We present an animal model of stuttering, using song output from zebra finch songbirds. We demonstrate that 7 percent of laboratory-bred zebra finches produce song syllable repetitions. Further, fifty per-cent of birds born to non-syllable-repeating adults, when raised by syllable-repeating adults, develop song with a predominance of syllable repetitions in which the repeated syllables are not identical to those that are repeated by their adult tutors. Our data supports the thesis that occurrence of multiple repetitions of song syllables, which share similarities with part-word repetitions in human stuttering, may be dependent on innate as well as acquired factors.
Proposal: An Animal Model for Stuttering-Related Part-Word Repetitions
Acquisition of zebra finch birdsong and the learning of human speech share certain characteristics: 1) Both are spectrally as well as temporally complex learned vocal behaviors; 2) Each occurs early in development (Konishi, 1965; Marler, 1970); 3) They critically depend on appropriate auditory feedback (Konishi, 1965; Marler, 1970); 4) Both are associated with specific areas of brain specialized for vocal learning and production (Nottebohm et. al, 1976). Zebra finches offers a unique opportunity to investigate the neurological basis of learning complex time-varying information, especially as it relates to speech-motor output.
There are two separate phases of song learning in zebra finches. During sensory learning ( 15- 35 days), young birds hear and memorize a parent tutor song, or "template" (Marler, 1970; Slater et. al, 1988). During the subsequent sensorimotor phase (35-90 days), the bird sings and refines its song output until the song approximates the memorized song template. Young birds do not need to hear the tutor during this latter period of vocal practice, but do require normal hearing (Konishi, 1965). There is a discreet cerebral anatomic circuit for the learning of song, separate from the well-identified cerebral pathways necessary for normal production (reviewed in Doupe, 1997). In other words, the parts of the brain necessary for learning the song are separate from the parts necessary to produce the song in an adult.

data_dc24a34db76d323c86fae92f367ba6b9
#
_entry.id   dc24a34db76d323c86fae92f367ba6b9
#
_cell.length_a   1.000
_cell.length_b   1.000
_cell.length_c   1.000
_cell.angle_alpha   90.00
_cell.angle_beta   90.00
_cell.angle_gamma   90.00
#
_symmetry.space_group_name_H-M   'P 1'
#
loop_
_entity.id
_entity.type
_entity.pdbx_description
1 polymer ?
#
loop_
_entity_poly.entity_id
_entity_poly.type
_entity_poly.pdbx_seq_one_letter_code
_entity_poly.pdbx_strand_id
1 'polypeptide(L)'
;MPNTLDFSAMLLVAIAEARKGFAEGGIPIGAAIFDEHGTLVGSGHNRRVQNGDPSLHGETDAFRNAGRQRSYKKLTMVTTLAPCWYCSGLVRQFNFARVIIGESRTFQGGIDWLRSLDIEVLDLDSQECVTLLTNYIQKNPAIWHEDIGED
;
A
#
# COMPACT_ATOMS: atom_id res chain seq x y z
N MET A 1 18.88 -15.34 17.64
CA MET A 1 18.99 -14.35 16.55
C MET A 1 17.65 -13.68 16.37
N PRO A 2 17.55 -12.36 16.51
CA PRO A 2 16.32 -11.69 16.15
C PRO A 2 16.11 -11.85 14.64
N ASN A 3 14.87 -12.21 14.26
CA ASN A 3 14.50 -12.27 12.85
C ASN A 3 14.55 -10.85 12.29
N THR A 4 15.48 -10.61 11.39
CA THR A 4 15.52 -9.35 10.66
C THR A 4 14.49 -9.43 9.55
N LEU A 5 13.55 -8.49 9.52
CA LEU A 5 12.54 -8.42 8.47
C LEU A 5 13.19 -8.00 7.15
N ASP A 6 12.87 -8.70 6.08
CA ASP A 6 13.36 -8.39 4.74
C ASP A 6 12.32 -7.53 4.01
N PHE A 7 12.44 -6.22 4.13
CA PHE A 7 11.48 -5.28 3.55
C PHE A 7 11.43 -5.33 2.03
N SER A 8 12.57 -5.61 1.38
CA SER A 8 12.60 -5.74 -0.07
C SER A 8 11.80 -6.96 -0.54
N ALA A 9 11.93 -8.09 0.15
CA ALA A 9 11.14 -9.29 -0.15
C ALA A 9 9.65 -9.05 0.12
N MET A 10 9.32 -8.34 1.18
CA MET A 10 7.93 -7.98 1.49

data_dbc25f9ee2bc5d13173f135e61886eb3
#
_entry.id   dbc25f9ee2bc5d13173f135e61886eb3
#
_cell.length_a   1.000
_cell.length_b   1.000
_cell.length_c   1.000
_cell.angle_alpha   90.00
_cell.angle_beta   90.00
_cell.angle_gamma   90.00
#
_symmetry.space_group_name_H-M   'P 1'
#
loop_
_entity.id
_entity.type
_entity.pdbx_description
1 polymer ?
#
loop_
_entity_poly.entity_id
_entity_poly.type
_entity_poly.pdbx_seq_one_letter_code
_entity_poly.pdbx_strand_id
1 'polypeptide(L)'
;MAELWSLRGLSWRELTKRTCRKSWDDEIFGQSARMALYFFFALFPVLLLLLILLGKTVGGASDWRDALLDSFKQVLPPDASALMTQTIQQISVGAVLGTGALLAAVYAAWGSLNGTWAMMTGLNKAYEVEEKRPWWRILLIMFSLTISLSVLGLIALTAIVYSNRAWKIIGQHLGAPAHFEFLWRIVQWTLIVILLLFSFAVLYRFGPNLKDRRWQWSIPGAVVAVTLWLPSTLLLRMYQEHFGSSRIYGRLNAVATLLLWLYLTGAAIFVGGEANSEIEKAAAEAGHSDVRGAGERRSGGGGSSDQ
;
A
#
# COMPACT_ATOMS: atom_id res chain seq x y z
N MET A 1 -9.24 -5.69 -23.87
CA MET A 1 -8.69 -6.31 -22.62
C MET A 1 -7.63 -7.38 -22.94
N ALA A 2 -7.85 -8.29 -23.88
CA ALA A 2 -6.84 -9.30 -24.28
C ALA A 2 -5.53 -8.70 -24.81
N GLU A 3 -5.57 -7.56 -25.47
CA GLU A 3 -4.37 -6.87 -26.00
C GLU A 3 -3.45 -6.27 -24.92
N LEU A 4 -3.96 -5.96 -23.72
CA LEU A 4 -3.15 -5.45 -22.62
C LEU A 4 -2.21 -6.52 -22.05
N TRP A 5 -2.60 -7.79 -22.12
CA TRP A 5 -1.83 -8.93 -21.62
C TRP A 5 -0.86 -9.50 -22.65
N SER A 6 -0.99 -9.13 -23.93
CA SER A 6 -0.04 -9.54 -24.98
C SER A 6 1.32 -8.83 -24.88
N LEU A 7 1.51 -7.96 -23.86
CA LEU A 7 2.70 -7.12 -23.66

Human speech, opposed to language, is primarily motor output. Stuttering is a disturbance of the speech-motor control system (e.g., people who stutter know what they want to say, but can not say it). Our laboratory is investigating song irregularities in the songbird, zebra finch, to identify putative animal models of stuttering. In a detailed analysis of song pattern irregularities in our zebra finch colony (Helekar, Marsh, Viswanath and Rosenfield, 1999, under review), we have observed that 7 per-cent of laboratory-bred zebra finches repeat single song syllables, similar to part-word repetitions of human stuttering (Helekar, Viswanath and Rosenfield, 1999, under review). These repetitive patterns are not copied in their entirety by juvenile birds from adult male tutors, during song learning. Yet, the syntactic rule of repeating syllables can be learned by offspring of non-syllable repeating birds that are raised artificially in the company of adult tutors who are repeaters. This highlights the significance of a birdsong irregularity to stuttering speech, while demonstrating that learned acquisition of song syntax (i.e., temporal frame) can occur independently from song syllable content (i.e., spectral content) (Helekar, Viswanath, Rosenfield, 1999, under review). This modeling of human stuttering is bolstered by the fact that, as in human speech, delayed auditory feedback in zebra finches produces song irregularities resembling stuttering (Leonardo and Konishi, 1999).
Our animal model of stuttering provides an opportunity to investigate how the brain learns complex, time-varying information, using birdsong and a human clinical correlate -- speech. We are currently attempting to substantiate further this model, by applying it to the non-adult learning of speech, investigating whether there is an increased prevalence of "stuttering" among juvenile zebra finches, and hope to have data on this issue as well, by the time of the Conference. If this is similar to humans, it should be at least four times more prevalent among young birds than among adult birds. This further analysis might also provide an animal model for "normal stuttering of childhood."
We shall discuss our completed investigations in the adult birds as well as our current investigations in the juvenile birds. Our further goal is to investigate the neurophysiology and neuropharmacology of birdsong, with the goal of investigating possible analogues of stuttering from the perspective of non-linguistic neuromotor control.